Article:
Williams, the top seed, made quick work of Sara Errani, winning 6-0, 6-1 in just 46 minutes. She had an impressive 40 winners, while Errani, last year's runner-up, had just two.
Sharapova had to battle rain and an irregular serve to beat third-seeded Victoria Azarenka, 6-1, 2-6, 6-4.
Now, the two rivals will meet once again in the finals. If history is any judge, this match will be fairly easy for Williams.
Williams is a remarkable 13-2 against Sharapova, including 12 wins in a row. She has already beaten Sharapova three times this year.
She has also dominated the Russian on clay. Williams recently won the Madrid Open over Sharapova and is 2-0 this season on the red surface.
That history immediately puts Sharapova behind the eight-ball. But it gets worse.
Williams is playing the best tennis of her career.
She is 73-3 since losing, in shocking fashion, at Roland Garros last year in the opening round. She has won 30 matches straight, and has won at major tournaments such as Wimbledon, the London Olympics and the U.S. Open.
It doesn't matter that Sharapova won at Roland Garros last year and Williams hasn't won at this event since 2002.
It doesn't matter that Sharapova has improved on clay, going 19-1 in 2012 and has just one loss in 2013.
What does matter is that Williams is playing the best tennis of her life. It matters that Sharapova had to overcome 11 double-faults in her semifinal match against Azarenka, barely eking out a victory, while Williams had the most lopsided victory at Roland Garros in a semifinal since 1984, according to USA Today .
Sharapova needs to try something different to try to beat Williams and admitted that it's getting to her:
A big change she can make is with her serve. She had four double-faults in a single game, and while she did have 12 aces, she also was unable to put away Azarenka with her serve. In the third set, at 5-2, Sharapova lost four match points and even double-faulted on the last two points.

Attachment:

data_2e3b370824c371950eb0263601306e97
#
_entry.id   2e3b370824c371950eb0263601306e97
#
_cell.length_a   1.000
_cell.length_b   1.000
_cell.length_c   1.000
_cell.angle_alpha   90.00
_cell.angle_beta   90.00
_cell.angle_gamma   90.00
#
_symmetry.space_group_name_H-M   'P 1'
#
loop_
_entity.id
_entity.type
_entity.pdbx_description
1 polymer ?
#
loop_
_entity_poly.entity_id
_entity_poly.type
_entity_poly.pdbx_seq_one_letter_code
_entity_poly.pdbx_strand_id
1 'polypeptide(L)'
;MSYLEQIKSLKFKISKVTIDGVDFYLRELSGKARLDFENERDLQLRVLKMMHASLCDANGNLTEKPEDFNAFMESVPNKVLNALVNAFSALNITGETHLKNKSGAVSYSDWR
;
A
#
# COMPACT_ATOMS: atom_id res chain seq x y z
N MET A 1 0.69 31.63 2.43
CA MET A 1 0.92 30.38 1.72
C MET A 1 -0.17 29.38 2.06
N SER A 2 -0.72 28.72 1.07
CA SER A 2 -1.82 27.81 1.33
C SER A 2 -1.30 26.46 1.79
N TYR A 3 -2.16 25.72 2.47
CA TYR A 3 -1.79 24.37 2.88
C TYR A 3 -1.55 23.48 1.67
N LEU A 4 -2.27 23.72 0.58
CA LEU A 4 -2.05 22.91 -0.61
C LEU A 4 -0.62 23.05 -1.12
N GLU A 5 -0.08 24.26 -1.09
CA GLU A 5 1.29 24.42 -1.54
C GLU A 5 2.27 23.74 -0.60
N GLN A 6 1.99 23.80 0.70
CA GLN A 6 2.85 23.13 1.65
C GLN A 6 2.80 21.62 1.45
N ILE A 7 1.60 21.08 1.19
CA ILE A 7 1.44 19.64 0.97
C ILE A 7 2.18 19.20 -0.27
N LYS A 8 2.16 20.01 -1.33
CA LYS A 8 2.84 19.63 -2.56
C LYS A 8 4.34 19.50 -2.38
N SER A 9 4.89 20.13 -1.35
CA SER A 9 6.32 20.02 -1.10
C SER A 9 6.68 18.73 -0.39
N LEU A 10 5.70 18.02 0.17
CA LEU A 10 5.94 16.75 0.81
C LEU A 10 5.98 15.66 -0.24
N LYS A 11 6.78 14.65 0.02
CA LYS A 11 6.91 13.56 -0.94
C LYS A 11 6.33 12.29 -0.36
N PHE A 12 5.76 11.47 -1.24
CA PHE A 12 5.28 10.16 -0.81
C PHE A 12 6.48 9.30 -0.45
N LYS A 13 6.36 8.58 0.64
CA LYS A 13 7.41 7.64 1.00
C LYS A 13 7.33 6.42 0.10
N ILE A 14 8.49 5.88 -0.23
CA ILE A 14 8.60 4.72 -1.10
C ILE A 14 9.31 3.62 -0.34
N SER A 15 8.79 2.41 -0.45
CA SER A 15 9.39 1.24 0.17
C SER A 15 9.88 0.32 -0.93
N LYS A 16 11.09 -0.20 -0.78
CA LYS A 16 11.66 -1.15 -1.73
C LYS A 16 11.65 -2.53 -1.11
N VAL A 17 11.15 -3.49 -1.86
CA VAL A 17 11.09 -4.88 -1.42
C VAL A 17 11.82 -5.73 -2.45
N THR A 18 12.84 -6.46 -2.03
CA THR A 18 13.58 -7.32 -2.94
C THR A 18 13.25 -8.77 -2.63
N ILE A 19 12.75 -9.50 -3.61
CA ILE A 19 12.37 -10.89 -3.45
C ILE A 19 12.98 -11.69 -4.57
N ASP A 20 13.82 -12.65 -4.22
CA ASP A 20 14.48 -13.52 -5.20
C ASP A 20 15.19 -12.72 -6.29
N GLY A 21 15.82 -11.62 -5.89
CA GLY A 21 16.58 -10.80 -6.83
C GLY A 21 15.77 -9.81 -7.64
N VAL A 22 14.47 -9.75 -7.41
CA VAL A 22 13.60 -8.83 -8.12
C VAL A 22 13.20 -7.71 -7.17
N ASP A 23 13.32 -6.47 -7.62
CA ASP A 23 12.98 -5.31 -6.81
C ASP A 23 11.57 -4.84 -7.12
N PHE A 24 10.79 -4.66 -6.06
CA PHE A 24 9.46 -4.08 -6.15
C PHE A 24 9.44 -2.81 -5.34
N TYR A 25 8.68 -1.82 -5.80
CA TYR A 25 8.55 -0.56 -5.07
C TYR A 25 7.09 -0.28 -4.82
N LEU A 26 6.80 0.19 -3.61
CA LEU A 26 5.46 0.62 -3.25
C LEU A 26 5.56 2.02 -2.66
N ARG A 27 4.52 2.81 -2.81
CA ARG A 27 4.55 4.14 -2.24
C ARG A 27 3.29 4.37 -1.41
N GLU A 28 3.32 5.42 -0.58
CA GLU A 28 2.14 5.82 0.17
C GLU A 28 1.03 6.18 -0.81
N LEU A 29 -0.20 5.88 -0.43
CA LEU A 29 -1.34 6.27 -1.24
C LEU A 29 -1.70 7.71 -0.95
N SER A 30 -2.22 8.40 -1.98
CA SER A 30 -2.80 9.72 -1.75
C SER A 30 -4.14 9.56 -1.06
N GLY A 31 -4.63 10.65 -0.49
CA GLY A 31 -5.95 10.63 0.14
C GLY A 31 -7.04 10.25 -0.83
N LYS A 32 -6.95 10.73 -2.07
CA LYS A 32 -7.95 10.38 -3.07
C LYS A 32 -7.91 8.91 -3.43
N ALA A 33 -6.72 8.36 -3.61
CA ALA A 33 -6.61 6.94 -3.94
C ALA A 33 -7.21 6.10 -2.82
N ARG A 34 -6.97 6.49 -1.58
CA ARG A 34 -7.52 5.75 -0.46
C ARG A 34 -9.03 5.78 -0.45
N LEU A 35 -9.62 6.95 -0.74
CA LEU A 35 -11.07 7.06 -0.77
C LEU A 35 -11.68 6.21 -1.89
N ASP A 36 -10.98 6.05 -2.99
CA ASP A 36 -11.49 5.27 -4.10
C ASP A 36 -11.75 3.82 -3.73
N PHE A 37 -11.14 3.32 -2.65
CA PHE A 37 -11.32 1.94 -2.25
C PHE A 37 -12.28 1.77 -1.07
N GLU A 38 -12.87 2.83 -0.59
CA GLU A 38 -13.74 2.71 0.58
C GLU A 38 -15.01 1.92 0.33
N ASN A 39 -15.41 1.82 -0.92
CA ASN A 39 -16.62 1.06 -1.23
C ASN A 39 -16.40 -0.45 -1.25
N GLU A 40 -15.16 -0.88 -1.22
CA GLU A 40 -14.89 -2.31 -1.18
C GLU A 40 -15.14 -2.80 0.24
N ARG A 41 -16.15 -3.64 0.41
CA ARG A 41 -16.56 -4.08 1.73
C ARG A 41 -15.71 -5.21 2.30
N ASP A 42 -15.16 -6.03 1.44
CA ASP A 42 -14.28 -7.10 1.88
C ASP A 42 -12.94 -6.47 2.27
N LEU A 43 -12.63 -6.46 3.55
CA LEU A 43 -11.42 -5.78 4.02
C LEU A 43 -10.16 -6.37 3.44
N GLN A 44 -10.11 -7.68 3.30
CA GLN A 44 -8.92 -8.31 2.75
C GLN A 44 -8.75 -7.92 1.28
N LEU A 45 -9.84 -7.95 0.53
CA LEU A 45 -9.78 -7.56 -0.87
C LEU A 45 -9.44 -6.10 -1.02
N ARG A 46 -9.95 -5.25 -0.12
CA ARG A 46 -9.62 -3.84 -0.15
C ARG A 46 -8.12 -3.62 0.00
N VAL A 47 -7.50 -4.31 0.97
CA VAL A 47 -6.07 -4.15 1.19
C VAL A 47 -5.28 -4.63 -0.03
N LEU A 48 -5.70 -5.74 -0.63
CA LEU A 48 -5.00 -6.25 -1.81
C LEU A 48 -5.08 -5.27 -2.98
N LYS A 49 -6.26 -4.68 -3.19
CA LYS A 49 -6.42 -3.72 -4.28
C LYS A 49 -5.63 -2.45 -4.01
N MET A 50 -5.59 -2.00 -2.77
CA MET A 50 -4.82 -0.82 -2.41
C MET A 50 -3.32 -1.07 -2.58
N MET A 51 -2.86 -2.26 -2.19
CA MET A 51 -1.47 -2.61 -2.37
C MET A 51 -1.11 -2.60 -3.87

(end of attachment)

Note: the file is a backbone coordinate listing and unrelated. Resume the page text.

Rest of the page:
In contrast, Williams cruised. She won 28 of 33 points via the serve and didn't lose a point until the 37th minute of the match.
Sharapova's former coach, Michael Joyce, told the USA Today that the Russian's struggles against Williams may be more mental than physical:
How Many Sets Will it Take Williams to Win?
Against other players if things aren't going well deep down she still thinks she can turn it around. That's where it becomes mental against Serena. The problem is that if Serena is playing her best tennis Maria is probably not going to win. That's the truth of the matter. She needs to give herself a better shot, hang in there a bit. Stay close with her. Serena is such a good front-runner.
If she is to win, Sharapova's play will need to be heroic. A monumental collapse from Williams wouldn't hurt as well. As it stands right now, that looks very unlikely. Williams is simply too dominant.
Sharapova's troubles with the serve is going to hurt her. Even if she does have a lead, her inability to put the opponent away is troubling. She got away with it against Azarenka, who historically struggles on clay and was playing in her first semifinal at Roland Garros.
She won't get away with it against Williams. Look for the American legend to dominate Sharapova in the French Open Final, continuing what has been a truly remarkable season.